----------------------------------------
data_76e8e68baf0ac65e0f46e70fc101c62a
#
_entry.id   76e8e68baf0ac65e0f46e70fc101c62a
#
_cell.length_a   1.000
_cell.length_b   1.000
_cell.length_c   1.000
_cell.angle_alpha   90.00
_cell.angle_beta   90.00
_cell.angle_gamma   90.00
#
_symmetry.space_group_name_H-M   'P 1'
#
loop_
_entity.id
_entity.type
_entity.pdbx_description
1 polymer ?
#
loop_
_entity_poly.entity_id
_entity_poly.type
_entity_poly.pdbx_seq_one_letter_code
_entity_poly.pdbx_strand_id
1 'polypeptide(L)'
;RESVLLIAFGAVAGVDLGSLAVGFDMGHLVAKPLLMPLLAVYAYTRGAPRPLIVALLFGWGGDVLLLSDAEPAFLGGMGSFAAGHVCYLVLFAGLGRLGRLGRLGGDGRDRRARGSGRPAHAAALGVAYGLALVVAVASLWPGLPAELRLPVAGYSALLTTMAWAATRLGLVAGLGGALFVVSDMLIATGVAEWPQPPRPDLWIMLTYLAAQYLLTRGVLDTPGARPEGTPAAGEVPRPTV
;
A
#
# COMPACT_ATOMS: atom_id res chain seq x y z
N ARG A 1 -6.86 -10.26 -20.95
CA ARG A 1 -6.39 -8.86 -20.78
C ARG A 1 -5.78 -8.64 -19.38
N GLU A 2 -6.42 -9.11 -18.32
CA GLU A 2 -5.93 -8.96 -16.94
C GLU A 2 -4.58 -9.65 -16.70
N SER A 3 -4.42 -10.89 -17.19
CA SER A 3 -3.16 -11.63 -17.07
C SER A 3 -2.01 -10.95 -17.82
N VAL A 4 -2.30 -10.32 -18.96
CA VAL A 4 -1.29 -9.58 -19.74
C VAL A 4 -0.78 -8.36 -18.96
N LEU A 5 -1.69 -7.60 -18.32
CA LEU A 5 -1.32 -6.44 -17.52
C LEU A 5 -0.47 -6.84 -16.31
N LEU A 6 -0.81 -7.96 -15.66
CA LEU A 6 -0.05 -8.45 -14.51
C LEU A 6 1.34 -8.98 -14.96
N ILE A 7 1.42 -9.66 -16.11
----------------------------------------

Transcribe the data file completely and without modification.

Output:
data_76e8e68baf0ac65e0f46e70fc101c62a
#
_entry.id   76e8e68baf0ac65e0f46e70fc101c62a
#
_cell.length_a   1.000
_cell.length_b   1.000
_cell.length_c   1.000
_cell.angle_alpha   90.00
_cell.angle_beta   90.00
_cell.angle_gamma   90.00
#
_symmetry.space_group_name_H-M   'P 1'
#
loop_
_entity.id
_entity.type
_entity.pdbx_description
1 polymer ?
#
loop_
_entity_poly.entity_id
_entity_poly.type
_entity_poly.pdbx_seq_one_letter_code
_entity_poly.pdbx_strand_id
1 'polypeptide(L)'
;RESVLLIAFGAVAGVDLGSLAVGFDMGHLVAKPLLMPLLAVYAYTRGAPRPLIVALLFGWGGDVLLLSDAEPAFLGGMGSFAAGHVCYLVLFAGLGRLGRLGRLGGDGRDRRARGSGRPAHAAALGVAYGLALVVAVASLWPGLPAELRLPVAGYSALLTTMAWAATRLGLVAGLGGALFVVSDMLIATGVAEWPQPPRPDLWIMLTYLAAQYLLTRGVLDTPGARPEGTPAAGEVPRPTV
;
A
#
# COMPACT_ATOMS: atom_id res chain seq x y z
N ARG A 1 -6.86 -10.26 -20.95
CA ARG A 1 -6.39 -8.86 -20.78
C ARG A 1 -5.78 -8.64 -19.38
N GLU A 2 -6.42 -9.11 -18.32
CA GLU A 2 -5.93 -8.96 -16.94
C GLU A 2 -4.58 -9.65 -16.70
N SER A 3 -4.42 -10.89 -17.19
CA SER A 3 -3.16 -11.63 -17.07
C SER A 3 -2.01 -10.95 -17.82
N VAL A 4 -2.30 -10.32 -18.96
CA VAL A 4 -1.29 -9.58 -19.74
C VAL A 4 -0.78 -8.36 -18.96
N LEU A 5 -1.69 -7.60 -18.32
CA LEU A 5 -1.32 -6.44 -17.52
C LEU A 5 -0.47 -6.84 -16.31
N LEU A 6 -0.81 -7.96 -15.66
CA LEU A 6 -0.05 -8.45 -14.51
C LEU A 6 1.34 -8.98 -14.96
N ILE A 7 1.42 -9.66 -16.11